I put together the solar panel (minus the coatings and flexible backing. Around mid-day it gave 20V at first and then 19V after heating up in the sun, and it charged the lead acid battery pretty quickly. I redundantly wired all 10 cells in series, using short lengths of stranded wire. some of the wires are too weak, so I'll replace them with more 120VAC cord. The panel folds up lengthwise first, then the two strings of 5 cells fold over each other into one tight bundle. I will need to get a hard case to protect the finished product. As for the charging circuitry, I installed it all in the case with the fans, using a drill and some hot glue.
enclosure / charging circuit to do list:
- drill/cut/attach clear plastic front face; mount switches and USB x2 using hot glue, holes for screwdriver to access pots, output cord/jack for lapdock
- get and attach: replacement LED voltmeter for the one I blew up by replacing the voltage converter with a pot that I overheated, also a female 1/4" audio jack for 12V out.
- add fine mesh screen to protect fan and everything inside from debris (?), add more holes on top, front and sides to improve air flow (?)
solar cell to do list:
- replace the weak wires on the solar cells with more stranded 120VAC cord
- add a diode in series with solar panel or step up/down charging circuit to prevent any possible damage
- TPO or TPU encapsulant (I think these perform much better than EVA if I can find them in the right formulation somewhere?) for the solar cells, apply this and then the FEP using heat gun under mild vacuum (e.g. shop vac) after cleaning cells with suitable solvent, and cleaning off rosin flux from soldering
- get a tarp or something and cut it to size, melt/seal/sew/tape edges so it won't fall apart; mount the solar panel on this and secure the bendy wires; if necessary add something to make the cells more rigid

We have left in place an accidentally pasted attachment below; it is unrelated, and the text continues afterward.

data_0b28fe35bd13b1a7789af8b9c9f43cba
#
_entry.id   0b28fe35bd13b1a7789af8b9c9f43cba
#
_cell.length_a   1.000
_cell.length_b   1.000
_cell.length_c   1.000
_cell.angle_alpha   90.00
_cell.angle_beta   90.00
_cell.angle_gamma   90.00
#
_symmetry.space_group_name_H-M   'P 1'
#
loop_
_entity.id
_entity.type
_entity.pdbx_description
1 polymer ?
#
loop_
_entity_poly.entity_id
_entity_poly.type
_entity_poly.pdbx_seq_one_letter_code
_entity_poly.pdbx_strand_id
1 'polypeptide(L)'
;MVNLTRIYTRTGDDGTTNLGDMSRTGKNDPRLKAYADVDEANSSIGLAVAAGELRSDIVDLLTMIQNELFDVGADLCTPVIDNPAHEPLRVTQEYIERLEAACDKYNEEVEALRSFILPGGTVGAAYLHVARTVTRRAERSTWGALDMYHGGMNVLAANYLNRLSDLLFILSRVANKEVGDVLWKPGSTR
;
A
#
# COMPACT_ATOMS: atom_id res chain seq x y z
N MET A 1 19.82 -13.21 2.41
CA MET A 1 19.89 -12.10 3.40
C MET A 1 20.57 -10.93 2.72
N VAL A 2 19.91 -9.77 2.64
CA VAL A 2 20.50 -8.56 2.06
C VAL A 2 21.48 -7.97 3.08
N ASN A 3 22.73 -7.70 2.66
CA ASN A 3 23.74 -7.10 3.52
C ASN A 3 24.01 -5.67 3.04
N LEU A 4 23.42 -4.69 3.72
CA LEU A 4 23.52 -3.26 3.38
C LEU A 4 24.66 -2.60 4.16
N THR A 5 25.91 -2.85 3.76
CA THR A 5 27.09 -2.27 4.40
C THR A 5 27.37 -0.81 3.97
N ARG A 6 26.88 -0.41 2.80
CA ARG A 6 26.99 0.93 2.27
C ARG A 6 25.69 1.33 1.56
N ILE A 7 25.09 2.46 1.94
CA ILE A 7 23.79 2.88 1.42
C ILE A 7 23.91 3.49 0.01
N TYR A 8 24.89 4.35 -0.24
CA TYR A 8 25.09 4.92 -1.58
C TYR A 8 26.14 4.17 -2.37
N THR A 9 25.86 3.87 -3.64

- get/make rigid storage enclosure for solar panel, and foam strip spacers so packing the cells in the box won't damage them while in transit. possible items for an enclosure include a contractor's clipboard box, or a DIY box I could make from scrap bamboo flooring.
thermoelectric generator to do list:
- get peltier junctions and clamp a water cooled aluminum block to one side and clamp a series of heavy copper wires to the other side. find a second barrel jack connector for this
- make a series of experimental high temperature peltier junctions using inexpensive materials (e.g. graphite and aluminum)
RPI lapdock to do list:
- research config.txt settings, reconfigure to work with lapdock... this may take some time, and it's possible I soldered the wrong USB data wires since there were 5 or 6 wires in that jumper that came inside the lapdock
- research startup sequence, add switches where necessary in the USB and/or HDMI wiring.
- once it all works perfectly, slim down all the parts, finish the desoldering of the ethernet and USB ports and move them, hot glue everything into place inside the RPI including USB drive, GPIO cable, and then close it all up.